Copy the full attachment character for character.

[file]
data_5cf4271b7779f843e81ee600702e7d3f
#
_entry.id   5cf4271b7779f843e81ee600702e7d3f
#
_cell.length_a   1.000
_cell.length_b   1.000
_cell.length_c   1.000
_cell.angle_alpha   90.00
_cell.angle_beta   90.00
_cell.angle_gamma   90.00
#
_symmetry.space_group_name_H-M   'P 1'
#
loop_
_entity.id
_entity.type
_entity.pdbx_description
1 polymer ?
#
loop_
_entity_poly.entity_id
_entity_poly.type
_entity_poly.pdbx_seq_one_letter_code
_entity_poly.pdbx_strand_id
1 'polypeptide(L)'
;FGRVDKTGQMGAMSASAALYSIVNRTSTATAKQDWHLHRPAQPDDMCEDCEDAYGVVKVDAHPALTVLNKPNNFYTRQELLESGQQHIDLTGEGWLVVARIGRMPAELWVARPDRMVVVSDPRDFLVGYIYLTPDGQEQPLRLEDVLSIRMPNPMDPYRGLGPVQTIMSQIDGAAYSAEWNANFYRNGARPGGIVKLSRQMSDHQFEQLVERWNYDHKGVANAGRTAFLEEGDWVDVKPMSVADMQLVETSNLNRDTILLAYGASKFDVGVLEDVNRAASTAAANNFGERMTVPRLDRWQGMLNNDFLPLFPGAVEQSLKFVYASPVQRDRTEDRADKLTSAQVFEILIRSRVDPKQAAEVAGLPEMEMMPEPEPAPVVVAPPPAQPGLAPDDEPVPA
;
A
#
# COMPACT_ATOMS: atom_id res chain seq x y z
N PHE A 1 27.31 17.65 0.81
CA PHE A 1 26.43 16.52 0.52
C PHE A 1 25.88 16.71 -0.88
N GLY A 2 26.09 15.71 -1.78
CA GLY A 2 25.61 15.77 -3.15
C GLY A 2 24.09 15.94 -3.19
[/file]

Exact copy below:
data_5cf4271b7779f843e81ee600702e7d3f
#
_entry.id   5cf4271b7779f843e81ee600702e7d3f
#
_cell.length_a   1.000
_cell.length_b   1.000
_cell.length_c   1.000
_cell.angle_alpha   90.00
_cell.angle_beta   90.00
_cell.angle_gamma   90.00
#
_symmetry.space_group_name_H-M   'P 1'
#
loop_
_entity.id
_entity.type
_entity.pdbx_description
1 polymer ?
#
loop_
_entity_poly.entity_id
_entity_poly.type
_entity_poly.pdbx_seq_one_letter_code
_entity_poly.pdbx_strand_id
1 'polypeptide(L)'
;FGRVDKTGQMGAMSASAALYSIVNRTSTATAKQDWHLHRPAQPDDMCEDCEDAYGVVKVDAHPALTVLNKPNNFYTRQELLESGQQHIDLTGEGWLVVARIGRMPAELWVARPDRMVVVSDPRDFLVGYIYLTPDGQEQPLRLEDVLSIRMPNPMDPYRGLGPVQTIMSQIDGAAYSAEWNANFYRNGARPGGIVKLSRQMSDHQFEQLVERWNYDHKGVANAGRTAFLEEGDWVDVKPMSVADMQLVETSNLNRDTILLAYGASKFDVGVLEDVNRAASTAAANNFGERMTVPRLDRWQGMLNNDFLPLFPGAVEQSLKFVYASPVQRDRTEDRADKLTSAQVFEILIRSRVDPKQAAEVAGLPEMEMMPEPEPAPVVVAPPPAQPGLAPDDEPVPA
;
A
#
# COMPACT_ATOMS: atom_id res chain seq x y z
N PHE A 1 27.31 17.65 0.81
CA PHE A 1 26.43 16.52 0.52
C PHE A 1 25.88 16.71 -0.88
N GLY A 2 26.09 15.71 -1.78
CA GLY A 2 25.61 15.77 -3.15
C GLY A 2 24.09 15.94 -3.19